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Cameron, Burgess Don (Burge) (1922–2020)

by Selwyn Cornish

Burgess Cameron, c.1970s

Burgess Cameron, c.1970s

ANU Archives, ANUA 225-183

Emeritus Professor Burgess Don Cameron, former Professor of Economics and Dean of the Faculty of Economics (now The Australian National University’s College of Business and Economics), died in Canberra on 22 July 2020, aged 98.

Burge, as he was known to his family, friends and colleagues, graduated with first-class honours in economics from the University of Sydney in 1943 and was awarded the University Medal. He spent the next two years in the Australian Imperial Force (2nd AIF) and served overseas. In 1946 he was appointed Assistant Lecturer in Economics at Canberra University College, and was subsequently promoted to Lecturer, Senior Lecturer, Associate Professor and Professor of Applied Economics. In 1949 he was awarded the degree of Master of Economics from the University of Sydney.

He was an early recipient of an ANU Overseas Scholarship, supplementing it by winning the Rouse Ball scholarship awarded by Trinity College, Cambridge. At Cambridge he embarked on a doctorate, choosing inter-industry (input–output) analysis as the subject area for his thesis. His supervisor was Sir Richard Stone, later the winner of the Nobel Prize in Economics. Burge’s doctoral thesis, completed in 1952, was published by Cambridge University Press and won the Harbison-Higginbotham Prize awarded by the University of Melbourne in 1953.

Burge was first elected Dean of the Faculty of Economics in 1960 and was appointed Head of the Department of Economics in 1963 when Professor H.W. Arndt moved to the Research School of Pacific Studies. Meanwhile, he was publishing articles in local and overseas journals, including the Review of Economic Studies and the International Economic Review. He also published a number of books on Australian economic policy and wrote articles for the Australian Financial Review. His formal training in mathematics and quantitative techniques led him to develop within the Department of Economics a strong theoretical and mathematical approach to the subject. Gathering around him a number of distinguished colleagues with similar interests resulted in the department’s recognition as the leading centre in the nation for mathematical economics.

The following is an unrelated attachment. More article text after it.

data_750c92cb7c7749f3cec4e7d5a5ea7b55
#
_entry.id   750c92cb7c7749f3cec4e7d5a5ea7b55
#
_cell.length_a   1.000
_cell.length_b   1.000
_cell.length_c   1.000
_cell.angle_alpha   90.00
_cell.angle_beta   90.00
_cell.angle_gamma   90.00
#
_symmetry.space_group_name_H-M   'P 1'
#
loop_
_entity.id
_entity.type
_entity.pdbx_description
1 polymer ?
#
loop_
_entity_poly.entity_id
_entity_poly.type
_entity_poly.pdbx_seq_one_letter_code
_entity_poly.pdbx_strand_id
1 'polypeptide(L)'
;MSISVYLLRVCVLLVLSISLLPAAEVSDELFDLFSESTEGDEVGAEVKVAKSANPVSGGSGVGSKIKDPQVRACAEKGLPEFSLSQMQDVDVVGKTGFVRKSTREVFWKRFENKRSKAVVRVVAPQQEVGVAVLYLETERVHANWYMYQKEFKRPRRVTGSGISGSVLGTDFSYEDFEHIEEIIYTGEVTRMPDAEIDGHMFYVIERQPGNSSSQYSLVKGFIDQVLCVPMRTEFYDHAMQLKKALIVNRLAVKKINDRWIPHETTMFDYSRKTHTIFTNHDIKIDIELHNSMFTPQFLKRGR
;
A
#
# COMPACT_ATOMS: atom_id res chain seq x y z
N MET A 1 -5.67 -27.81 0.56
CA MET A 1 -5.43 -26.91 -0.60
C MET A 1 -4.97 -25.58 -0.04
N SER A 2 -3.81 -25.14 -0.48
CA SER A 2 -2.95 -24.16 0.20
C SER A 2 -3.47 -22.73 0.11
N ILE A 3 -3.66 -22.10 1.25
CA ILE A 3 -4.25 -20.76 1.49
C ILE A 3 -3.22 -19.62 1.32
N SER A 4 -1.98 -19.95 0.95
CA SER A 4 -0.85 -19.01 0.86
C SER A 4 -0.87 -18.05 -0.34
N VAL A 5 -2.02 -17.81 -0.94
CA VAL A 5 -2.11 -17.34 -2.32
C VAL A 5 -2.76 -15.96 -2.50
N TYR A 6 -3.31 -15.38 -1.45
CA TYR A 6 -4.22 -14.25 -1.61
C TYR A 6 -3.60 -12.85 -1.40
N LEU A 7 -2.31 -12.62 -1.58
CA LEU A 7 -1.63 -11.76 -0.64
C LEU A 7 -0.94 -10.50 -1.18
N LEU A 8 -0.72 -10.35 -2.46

On his return to the ANU from Cambridge, Burge was elected to represent non-professorial staff on the Council of Canberra University College. Later, as Head of Department and Dean of the Faculty of Economics, he served on the board of the School of General Studies. The then Vice‑Chancellor, Sir John Crawford, invited him to take the position of Deputy Chair of the board, in effect the Chair of the board. Much to Sir John’s disappointment, Burge declined the invitation on health grounds.

In March 1979, after several bouts of ill-health, including heart disease, the Commonwealth’s Chief Medical Officer informed him that, at age 57, he ‘must retire immediately’. At its meeting on 27 April 1979, the board of the School of General Studies recorded that Burge’s ‘scholarly strength has been an ornament of the University’. It acknowledged its ‘gratitude for Professor Cameron’s services to the University’, and its ‘regret at his early retirement’. The ANU Council approved Burge’s appointment as Emeritus Professor on 11 May 1979. The Vice-Chancellor, Professor D.A. Low, wrote to him saying that at the meeting of Council ‘there were warm expressions of appreciation for all you have done over so many years’. He added that the Economics Faculty’s ‘strength owes so much to all that you have done for it over the years’. The minutes of the faculty meeting on 9 April 1979 noted that Burge had ‘gained a reputation as a brilliant leader, and the author of many articles and texts, and played a prominent part in the development of the Faculty’.

The great economist John Maynard Keynes held that economics was an ‘easy subject at which very few excel!’ Burge would have agreed with Keynes on the second point but not on the first. His former students recall that, in the first lecture in Economics 1, Burge would ask them to note the students sitting on their right and on their left because it was possible— indeed probable—that they would not be doing Economics 11 the following year. Economics 1, he told them, was not a pushover and students would have to work exceedingly hard if they hoped to pass.

As well as a brilliant economist and academic administrator, Burge was a man of great personal style, always immaculately dressed, his hair carefully brushed, and his moustache neatly trimmed. Often he sported an elegant cravat. He was sometimes likened to a Hollywood movie star of the 1940s and 1950s. He helped to put the ANU on the map and deserves to be remembered by the University with abiding affection and gratitude.

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Citation details

Selwyn Cornish, 'Cameron, Burgess Don (Burge) (1922–2020)', Obituaries Australia, National Centre of Biography, Australian National University, https://oa.anu.edu.au/obituary/cameron-burgess-don-burge-32553/text40404, accessed 7 July 2022.

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